This week, award-winning nature photography, reviewing Jared Kushner’s new book, Smithsonian NMAAHC hires a new digital curator, Damien Hirst plans to burn paintings, and more.
Guston became a witness to the 20th century’s darkest and foulest experiences without closing his eyes or turning away, and enabled us to see and reflect upon this brutality.
William Klein: YES, a career retrospective at the International Center of Photography, is good for aficionados and neophytes alike.
Latinx and Indigenous artists use automobiles to amplify their cultural identity and challenge systems of erasure.
Artist Mona Chalabi’s site-specific installation at the entrance to the Brooklyn Museum foregrounds the importance of urban vegetation and its inequities.
As bodily autonomy and workers’ rights remain under constant and often intertwined threat, The Work of Love, the Queer of Labor reminds us of what is still at stake.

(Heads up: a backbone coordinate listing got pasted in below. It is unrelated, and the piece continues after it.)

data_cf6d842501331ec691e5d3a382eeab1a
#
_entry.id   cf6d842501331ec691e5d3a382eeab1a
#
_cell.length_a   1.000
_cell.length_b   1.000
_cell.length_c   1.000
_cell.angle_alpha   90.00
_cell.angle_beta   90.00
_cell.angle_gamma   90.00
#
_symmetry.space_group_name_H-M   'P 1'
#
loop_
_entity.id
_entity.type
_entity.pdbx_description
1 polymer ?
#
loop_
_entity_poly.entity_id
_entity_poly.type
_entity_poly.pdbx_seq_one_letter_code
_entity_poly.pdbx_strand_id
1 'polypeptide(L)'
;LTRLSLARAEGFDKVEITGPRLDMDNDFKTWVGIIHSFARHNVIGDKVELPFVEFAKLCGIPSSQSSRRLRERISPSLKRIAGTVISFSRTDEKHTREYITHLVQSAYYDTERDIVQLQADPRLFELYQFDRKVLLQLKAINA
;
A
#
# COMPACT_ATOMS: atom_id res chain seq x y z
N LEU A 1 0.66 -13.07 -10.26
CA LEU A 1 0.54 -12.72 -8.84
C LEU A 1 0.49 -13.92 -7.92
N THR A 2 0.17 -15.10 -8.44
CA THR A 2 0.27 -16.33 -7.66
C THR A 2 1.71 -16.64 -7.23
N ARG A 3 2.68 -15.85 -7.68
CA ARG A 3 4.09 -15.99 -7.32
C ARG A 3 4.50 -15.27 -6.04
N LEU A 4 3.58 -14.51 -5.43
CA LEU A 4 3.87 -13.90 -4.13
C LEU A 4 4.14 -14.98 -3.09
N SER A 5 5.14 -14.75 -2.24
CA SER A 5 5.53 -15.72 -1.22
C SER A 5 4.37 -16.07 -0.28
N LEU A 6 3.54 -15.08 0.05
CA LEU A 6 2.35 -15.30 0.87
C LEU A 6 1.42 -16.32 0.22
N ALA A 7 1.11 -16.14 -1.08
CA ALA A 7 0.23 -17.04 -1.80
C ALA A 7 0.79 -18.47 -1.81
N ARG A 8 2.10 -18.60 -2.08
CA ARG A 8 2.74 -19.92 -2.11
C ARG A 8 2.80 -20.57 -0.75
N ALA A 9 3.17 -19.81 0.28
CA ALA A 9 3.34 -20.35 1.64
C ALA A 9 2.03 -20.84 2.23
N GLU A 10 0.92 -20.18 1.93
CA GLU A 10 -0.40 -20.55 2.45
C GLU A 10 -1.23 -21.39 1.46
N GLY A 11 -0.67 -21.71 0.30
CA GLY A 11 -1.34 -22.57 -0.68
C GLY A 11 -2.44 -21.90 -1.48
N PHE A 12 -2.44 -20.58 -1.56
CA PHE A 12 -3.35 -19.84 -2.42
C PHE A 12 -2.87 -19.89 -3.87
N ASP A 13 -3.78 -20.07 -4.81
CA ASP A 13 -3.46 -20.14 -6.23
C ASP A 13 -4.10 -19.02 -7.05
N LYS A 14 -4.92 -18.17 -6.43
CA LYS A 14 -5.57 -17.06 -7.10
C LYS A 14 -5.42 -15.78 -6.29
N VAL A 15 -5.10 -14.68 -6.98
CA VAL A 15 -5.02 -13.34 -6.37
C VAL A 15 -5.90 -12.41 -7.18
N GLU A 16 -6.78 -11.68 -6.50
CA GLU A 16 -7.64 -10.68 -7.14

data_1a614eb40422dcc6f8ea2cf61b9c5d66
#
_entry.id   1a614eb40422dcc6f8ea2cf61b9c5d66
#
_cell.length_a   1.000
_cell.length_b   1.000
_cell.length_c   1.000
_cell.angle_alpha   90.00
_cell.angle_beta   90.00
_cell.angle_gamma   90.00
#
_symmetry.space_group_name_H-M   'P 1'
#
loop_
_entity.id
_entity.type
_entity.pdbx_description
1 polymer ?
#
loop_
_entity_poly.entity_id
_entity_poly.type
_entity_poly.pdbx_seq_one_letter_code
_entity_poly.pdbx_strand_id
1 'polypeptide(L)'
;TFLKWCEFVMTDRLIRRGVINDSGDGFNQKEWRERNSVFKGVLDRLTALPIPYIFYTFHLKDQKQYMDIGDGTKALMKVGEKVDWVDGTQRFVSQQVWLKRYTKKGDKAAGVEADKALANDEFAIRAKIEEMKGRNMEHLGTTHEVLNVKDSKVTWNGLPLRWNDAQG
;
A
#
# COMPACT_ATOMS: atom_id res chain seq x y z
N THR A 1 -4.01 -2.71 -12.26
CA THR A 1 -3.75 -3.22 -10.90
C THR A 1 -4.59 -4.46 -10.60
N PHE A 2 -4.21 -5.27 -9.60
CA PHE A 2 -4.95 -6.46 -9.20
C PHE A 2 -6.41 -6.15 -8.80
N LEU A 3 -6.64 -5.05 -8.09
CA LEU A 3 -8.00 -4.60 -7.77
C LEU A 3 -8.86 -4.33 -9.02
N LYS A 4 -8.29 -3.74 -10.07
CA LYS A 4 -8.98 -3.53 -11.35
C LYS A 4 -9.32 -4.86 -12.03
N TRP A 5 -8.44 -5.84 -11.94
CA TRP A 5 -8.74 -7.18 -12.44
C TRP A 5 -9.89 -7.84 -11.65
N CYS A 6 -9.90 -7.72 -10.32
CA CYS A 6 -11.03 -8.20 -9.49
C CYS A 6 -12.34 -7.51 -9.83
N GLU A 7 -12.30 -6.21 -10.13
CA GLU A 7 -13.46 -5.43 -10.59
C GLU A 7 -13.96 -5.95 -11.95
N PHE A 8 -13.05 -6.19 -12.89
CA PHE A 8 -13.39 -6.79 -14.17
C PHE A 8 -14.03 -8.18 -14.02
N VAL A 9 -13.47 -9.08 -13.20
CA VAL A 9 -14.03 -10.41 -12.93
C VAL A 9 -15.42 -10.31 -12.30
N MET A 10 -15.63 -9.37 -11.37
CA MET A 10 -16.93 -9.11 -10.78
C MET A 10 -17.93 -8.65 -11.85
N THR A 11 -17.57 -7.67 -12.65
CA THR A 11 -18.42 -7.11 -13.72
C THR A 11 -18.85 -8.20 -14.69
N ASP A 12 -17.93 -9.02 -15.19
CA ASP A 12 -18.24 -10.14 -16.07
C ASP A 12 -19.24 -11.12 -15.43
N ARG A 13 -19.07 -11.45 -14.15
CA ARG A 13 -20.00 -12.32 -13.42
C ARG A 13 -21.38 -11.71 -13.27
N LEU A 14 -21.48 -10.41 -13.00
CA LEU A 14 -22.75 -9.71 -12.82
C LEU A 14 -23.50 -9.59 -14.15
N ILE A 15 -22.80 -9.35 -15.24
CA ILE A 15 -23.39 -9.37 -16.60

The emphasis in Semmel’s retrospective Skin in the Game is on the various points of view she has taken on herself — and, briefly, on others too.
The artist and former SWAIA chief operating officer and executive director has found a stable of dedicated collectors and a close-knit community at Santa Fe Indian Market.
Works by the Abeyta family of artists encourage thinking beyond activism and legislation as a means for political progress.
Women at War exposes the struggles that women of Eastern Europe have been undergoing for the last 60 years, in addition to the annihilation of Ukrainian heritage.
Blurred Boundaries invites the viewer to recognize the ways in which queer art is not separate or other, but is actually always all around us.
Francis De Erdely had an intuitive grasp of the inner worlds of people who were coping with a sense of displacement in their daily lives, which he conveyed in his art.